31 Case 1 Question 7 In general, which of the following results in 50yo indicate need for referral to Nephrologist? –Diabetic with eGFR <60 and poorly controlled hypertension –A non diabetic with an eGFR 30-60mls, proteinuria <0.5g/day, controlled BP –Proteinuria >1g/day with normal eGFR –Unexplained decline in kidney function (>15% drop GFR over 3 months)

32 Discussion Late referral to Nephrologist associated with poorer outcomes, greater morbidity for RRT and pall care groups Guidelines only and controversial – if not sure err on side of caution In general, stable patients with eGFR >30 don’t require referral but a significant number can benefit from referral and progression may be able to be averted

33 Take home message Indications for referral to Nephrologist –Proteinuria > 1g/24 hrs –eGFR < 30mls in non diabetics –eGFR < 60mls in diabetics –Unexplained decline in kidney function –Glomerular haematuria with proteinuria –CKD with difficult to control hypertension –Otherwise unexplained anaemia

34 Case 1 Question 8 Pt’s Hb dropped to 90 and treatment with epo commenced. Which of the following are true? –Most common cause for anaemia in CKD with GFR<60 is bleeding from the upper GIT –If pt on EPO, iron therapy is not required if serum ferritin is >100 –Treating the anaemia of CKD is not required until HB<100 –Anaemia occurs earlier in the course of CKD in diabetic than non diabetic patients

35 Case 1 Question 8 Pt’s Hb dropped to 90 and treatment with epo commenced. Which of the following are true? –Most common cause for anaemia in CKD with GFR<60 is bleeding from the upper GIT –If pt on EPO, iron therapy is not required if serum ferritin is >100 –Treating the anaemia of CKD is not required until HB<100 –Anaemia occurs earlier in the course of CKD in diabetic than non diabetic patients

36 Discussion Small increased risk in GIH Anaemia of CKD is due to relative erythropoietin deficiency and show up in stage 3 and is more severe in diabetics Prior to epo, iron deficiency was rare due to blood transfusions Now relative iron deficiency is a problem EPO can only be prescribed once Hb <100 Aim Hb 120 Worse outcomes if Hb higher than this Renal anaemia is often iron responsive

37 Discussion Aims Prior to starting epo – ferritin >100 Once epo started – ferritin Transferrin saturation >20% prior to epo therapy Transferrin saturation 30-40% post epo starting Adequate iron stores required for epo to work Iron deficiency is most common cause of hyporesponsiveness to epo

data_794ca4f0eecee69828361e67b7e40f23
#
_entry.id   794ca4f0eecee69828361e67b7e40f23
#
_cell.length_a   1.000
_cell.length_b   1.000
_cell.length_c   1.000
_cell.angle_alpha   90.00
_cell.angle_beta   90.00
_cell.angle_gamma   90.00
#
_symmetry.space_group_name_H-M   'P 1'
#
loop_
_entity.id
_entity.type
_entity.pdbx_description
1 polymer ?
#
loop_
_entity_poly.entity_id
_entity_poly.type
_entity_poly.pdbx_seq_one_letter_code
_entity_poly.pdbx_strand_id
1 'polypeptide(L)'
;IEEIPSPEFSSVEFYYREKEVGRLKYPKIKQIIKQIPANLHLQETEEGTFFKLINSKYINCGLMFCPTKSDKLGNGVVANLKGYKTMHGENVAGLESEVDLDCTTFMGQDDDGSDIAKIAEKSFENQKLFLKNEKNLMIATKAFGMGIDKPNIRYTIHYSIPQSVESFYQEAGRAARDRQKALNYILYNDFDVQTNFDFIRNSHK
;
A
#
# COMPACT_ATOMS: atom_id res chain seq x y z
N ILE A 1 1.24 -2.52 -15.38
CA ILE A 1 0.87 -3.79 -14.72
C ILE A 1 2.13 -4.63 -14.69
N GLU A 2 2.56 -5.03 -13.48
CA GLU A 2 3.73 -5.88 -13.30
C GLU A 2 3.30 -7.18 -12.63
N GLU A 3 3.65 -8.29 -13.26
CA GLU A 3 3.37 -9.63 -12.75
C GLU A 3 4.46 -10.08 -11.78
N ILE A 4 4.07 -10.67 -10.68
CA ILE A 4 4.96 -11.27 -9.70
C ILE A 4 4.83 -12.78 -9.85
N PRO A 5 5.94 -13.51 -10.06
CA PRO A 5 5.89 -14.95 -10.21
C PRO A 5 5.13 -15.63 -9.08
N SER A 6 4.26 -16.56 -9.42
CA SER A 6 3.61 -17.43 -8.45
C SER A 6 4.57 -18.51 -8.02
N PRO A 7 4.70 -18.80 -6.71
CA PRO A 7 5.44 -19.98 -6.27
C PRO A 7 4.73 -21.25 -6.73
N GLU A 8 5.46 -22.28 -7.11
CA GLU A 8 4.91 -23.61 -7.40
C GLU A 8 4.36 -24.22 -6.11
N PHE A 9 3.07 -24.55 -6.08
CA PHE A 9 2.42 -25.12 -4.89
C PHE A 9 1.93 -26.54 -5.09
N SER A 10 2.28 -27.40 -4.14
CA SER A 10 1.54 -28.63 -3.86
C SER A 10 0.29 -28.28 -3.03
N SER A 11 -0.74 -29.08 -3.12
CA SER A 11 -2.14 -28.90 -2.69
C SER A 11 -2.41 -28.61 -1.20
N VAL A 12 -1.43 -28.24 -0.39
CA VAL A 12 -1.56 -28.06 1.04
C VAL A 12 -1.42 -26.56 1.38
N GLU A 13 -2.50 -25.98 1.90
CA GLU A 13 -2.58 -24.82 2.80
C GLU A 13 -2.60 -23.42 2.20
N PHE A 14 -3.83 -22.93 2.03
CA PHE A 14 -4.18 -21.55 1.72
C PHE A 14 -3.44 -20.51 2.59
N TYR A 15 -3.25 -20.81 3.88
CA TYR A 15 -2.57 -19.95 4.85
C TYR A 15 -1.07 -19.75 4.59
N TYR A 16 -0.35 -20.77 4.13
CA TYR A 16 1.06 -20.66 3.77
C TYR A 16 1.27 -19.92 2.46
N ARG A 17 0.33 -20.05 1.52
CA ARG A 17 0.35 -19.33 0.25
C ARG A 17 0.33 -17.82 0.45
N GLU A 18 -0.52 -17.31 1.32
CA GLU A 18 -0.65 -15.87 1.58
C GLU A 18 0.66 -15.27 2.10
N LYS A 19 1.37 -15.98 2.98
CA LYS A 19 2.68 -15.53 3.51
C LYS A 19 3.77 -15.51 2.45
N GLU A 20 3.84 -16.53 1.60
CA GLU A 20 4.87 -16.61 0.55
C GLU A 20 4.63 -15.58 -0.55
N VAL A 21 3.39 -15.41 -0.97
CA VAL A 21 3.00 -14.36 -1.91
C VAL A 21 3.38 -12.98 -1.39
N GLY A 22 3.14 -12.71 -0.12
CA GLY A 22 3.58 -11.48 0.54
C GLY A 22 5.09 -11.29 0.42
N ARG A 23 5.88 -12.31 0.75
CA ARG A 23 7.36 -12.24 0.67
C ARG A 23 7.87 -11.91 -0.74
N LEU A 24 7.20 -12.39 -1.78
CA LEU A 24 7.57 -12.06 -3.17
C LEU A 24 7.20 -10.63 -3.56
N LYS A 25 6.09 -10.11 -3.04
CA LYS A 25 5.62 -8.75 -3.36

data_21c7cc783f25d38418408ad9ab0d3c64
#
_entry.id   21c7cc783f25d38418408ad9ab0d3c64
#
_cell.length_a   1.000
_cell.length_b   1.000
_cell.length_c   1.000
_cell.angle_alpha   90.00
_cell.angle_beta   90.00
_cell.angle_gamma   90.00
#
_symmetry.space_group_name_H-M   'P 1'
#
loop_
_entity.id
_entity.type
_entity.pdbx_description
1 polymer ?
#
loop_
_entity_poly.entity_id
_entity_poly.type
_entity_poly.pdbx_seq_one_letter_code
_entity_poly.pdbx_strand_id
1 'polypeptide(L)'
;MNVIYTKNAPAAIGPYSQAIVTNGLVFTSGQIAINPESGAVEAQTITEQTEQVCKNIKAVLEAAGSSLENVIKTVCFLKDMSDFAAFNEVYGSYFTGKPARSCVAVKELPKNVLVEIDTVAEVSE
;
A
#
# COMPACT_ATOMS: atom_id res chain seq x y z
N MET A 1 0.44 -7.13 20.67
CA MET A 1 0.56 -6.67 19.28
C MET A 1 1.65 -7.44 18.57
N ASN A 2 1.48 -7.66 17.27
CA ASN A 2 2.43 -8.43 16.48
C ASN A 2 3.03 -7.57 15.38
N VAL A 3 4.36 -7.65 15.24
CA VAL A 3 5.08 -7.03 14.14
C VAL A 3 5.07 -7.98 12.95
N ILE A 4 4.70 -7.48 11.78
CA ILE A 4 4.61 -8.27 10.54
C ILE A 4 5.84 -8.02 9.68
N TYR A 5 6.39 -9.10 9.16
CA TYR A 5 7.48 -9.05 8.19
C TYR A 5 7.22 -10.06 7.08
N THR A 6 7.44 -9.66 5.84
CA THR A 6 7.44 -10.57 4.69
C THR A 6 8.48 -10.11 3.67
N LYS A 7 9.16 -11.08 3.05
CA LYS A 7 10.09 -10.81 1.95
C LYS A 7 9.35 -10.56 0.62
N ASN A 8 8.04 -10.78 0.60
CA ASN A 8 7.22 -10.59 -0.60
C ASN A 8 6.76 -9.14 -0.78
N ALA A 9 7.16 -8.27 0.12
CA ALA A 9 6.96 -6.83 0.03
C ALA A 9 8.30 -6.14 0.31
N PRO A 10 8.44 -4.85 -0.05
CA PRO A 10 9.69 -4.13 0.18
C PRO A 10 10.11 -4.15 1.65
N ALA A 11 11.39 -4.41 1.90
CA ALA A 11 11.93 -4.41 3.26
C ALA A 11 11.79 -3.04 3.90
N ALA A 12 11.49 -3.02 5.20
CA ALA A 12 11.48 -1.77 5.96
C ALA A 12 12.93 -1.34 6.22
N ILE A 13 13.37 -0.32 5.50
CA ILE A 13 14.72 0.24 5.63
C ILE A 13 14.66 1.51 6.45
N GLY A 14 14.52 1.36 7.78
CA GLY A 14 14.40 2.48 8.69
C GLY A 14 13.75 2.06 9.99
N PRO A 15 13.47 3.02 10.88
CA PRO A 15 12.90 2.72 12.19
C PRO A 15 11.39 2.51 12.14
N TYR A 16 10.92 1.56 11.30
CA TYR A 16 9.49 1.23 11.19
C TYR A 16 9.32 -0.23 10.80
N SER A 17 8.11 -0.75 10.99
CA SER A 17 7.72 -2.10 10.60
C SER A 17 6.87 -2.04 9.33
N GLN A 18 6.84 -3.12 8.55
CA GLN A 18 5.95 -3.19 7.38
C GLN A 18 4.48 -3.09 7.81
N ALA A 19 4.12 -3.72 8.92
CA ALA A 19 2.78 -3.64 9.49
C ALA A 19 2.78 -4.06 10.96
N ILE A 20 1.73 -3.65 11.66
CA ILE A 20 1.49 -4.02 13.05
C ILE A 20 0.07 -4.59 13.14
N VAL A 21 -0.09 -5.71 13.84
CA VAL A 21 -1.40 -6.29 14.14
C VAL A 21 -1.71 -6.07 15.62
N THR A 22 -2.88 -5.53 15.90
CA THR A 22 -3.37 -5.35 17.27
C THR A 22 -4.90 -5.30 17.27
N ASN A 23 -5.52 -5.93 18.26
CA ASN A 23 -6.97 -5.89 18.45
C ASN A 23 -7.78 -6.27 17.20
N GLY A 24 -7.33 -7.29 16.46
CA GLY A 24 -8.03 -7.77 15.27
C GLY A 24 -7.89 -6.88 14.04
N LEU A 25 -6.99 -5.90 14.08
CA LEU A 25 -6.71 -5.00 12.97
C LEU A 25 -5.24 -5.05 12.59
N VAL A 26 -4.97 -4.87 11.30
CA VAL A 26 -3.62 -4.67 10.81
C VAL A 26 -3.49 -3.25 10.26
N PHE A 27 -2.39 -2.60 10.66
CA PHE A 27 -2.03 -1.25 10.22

38 Take home message Impaired absorption of oral iron and increased utilization of iron with EPO therapy have contributed to the development of iron deficiency Optimize responsiveness to EPO – targets for ferritin and saturation 30-40%

39 Case 1 CKD progresses and he needs dialysis. GP questions whether other therpay may have prevented such a rapid progression to ESKD Question 9 –For which of the following therapies is there level 1 evidence for efficacy in the CKD population Cholesterol lowering with statins both to slow progressive decline of renal function and to reduce the increased cardiovascular risk associated with CKD Uric acid reduction slows progression Exercise and weight loss improve insulin resistance and slow progression Aldosterone blockade can further slow progression AR2B can further slow progression in pts on ACEI

40 Case 1 CKD progresses and he needs dialysis. GP questions whether other therpay may have prevented such a rapid progression to ESKD Question 9 –For which of the following therapies is there level 1 evidence for efficacy in the CKD population Cholesterol lowering with statins both to slow progressive decline of renal function and to reduce the increased cardiovascular risk associated with CKD Uric acid reduction slows progression Exercise and weight loss improve insulin resistance and slow progression Aldosterone blockade can further slow progression AR2B can further slow progression in pts on ACEI

41 Discussion Decrease uric acid, cessation of smoking, weight loss all slow progression but evidence is poor; studies small, non randomised, case studies Statins thought to help but again studies not good – no RCT AR2B and ACEI combo thought to help if patient proteinuric – COOPERATE study

42 Take home message Allopurinol, weight loss, cessation of smoking, exercise may all slow progression of CKD but no level one evidence Beneficial effect of lipid though to be present but still waiting level 1 evidence AR2B and ACEi together can help delay progression in pt with proteinuria

43 Case 1 Question 10 In type 2 DM ACEi and AR2B have been shown to slow the development of progression of nephropathy in pts who are –Normoalbuminuric and normotensive –Normoalbuminuric and hpertensive –Microalbuminuric and hypertensive –Macroalbuminuric and hypertensive

44 Case 1 Question 10 In type 2 DM ACEi and AR2B have been shown to slow the development of progression of nephropathy in pts who are –Normoalbuminuric and normotensive –Normoalbuminuric and hypertensive *** –Microalbuminuric and hypertensive –Macroalbuminuric and hypertensive

45 Discussion BENEDICT study –ACEi decreased albumuria in T2DM with hypertension and normal albumin excretion –RENAAL study –Similar results with AR2B

46 Take home message ACEi and AR2B have been proven in hypertensive type 2 diabetics to slow progression of CKD, development of microalbuminuria, macroalbuminuria Don’t use combination in patients who are simply hypertensive

47 Conclusion Keep your chronic disease protocols handy

48 Acknowledgements Information taken from chapter 11 Clinical Cases in Kidney Disease by David Harris and colleagues